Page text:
NO ORGANISATION TODAY CAN afford to ignore the importance of safeguarding young children and teenagers in their midst and also the group now coyly referred to as ‘vulnerable adults.’ There are just too many disturbing stories emerging from church circles to allow any of us to take this casually. To this end the Diocese provides training for its clergy and other workers particularly in the field of child protection and also requires that every church adopts a policy for safeguarding and appoints a Safeguarding Officer. At its meeting on the 18th October the PCC appointed Suzanne, my wife, to this role. Suzanne is usually with us on Sunday mornings and has a wide professional experience in the field as a social worker. In addition the PCC re-appointed Jill Hutchings as its Children’s Champion, to look out for any issues which may particularly affect the needs of young children.
A children’s corner
WHICH BRINGS ME TO new initiative I have been led to explore by a local mother (and which the PCC has given me licence to pursue), namely to set up an area (probably somewhere at the west end of the church) where parents and their younger children can spend time together, particularly in the darker, inclement, winter months. There are quite a number of family households in our neighbourhood living in fairly cramped conditions and with no outdoor space of their own. Playgrounds such as ours in the churchyard help, but there is a need for other, set-aside space, in a warm, safe environment, and supplied with some good-quality play equipment. I hope to work on this in the coming time though, as yet, I do not know exactly what it will look like. Please be encouraging!
St Giles in the next 5 and 50 years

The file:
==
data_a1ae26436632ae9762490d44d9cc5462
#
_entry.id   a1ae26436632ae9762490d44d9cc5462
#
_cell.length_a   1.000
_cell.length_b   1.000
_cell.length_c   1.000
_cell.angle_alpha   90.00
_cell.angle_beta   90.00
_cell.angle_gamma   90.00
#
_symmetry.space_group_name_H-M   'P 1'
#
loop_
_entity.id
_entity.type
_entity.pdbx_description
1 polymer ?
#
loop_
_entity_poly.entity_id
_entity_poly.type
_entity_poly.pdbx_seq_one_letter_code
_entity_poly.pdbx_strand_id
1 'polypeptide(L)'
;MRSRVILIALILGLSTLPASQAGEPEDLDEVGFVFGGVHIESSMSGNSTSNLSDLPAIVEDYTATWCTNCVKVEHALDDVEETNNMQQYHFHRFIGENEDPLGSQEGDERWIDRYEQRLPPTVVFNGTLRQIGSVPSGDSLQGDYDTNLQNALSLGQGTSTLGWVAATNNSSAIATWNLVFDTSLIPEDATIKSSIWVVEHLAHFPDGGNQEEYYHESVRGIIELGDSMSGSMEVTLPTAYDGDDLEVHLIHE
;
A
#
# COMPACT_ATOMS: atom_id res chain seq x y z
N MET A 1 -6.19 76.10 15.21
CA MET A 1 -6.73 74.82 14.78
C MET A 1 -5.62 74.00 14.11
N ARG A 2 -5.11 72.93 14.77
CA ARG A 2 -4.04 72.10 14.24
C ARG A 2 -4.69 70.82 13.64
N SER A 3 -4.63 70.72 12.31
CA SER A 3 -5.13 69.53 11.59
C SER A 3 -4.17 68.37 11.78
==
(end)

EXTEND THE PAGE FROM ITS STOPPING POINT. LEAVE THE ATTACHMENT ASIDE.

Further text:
THIS IS THE TITLE OF an ambitious development programme that I have recently presented to the PCC: 5 years, because that is probably how long it will take to carry out, and 50 years because that is the period of time we now have in mind to enable St Giles and its ministry to flourish and grow. The programme includes some large-scale renovation projects that have been talked about in past years but which we have yet to engage with, like reroofing the church and re-decorating the church and vestry house, and some new initiatives, such as exploring other uses for the crypt, within the church itself and the creation of a new building in the churchyard to provide space for children and family work. It’s all early days as yet, but we shall be following up on these and other ideas over the winter. In this connection I can also announce that we have recently appointed a new inspecting architect to the church. The diocese has yet to confirm this, but we are hopeful they will and are looking forward to a fresh period of improvement and development.
First Sunday Giving
THANKS ARE DUE to our congregation for their generosity in supporting The Leprosy Mission to the tune of £244.83 in September (coinciding with the Patronal Festival) and The Royal Agricultural Benevolent Institution for the sum of £307.05 in October (coinciding with Harvest Thanksgiving). November is, liturgically, the month of remembrance, with All Souls and then Remembrance Sunday itself. On the 8th, therefore, (the 2nd Sunday), we shall give out collections once again to The Halo Trust, which works to remove land-mines from former areas of conflict. You support is always appreciated.
Pigeons! Rats! Plague!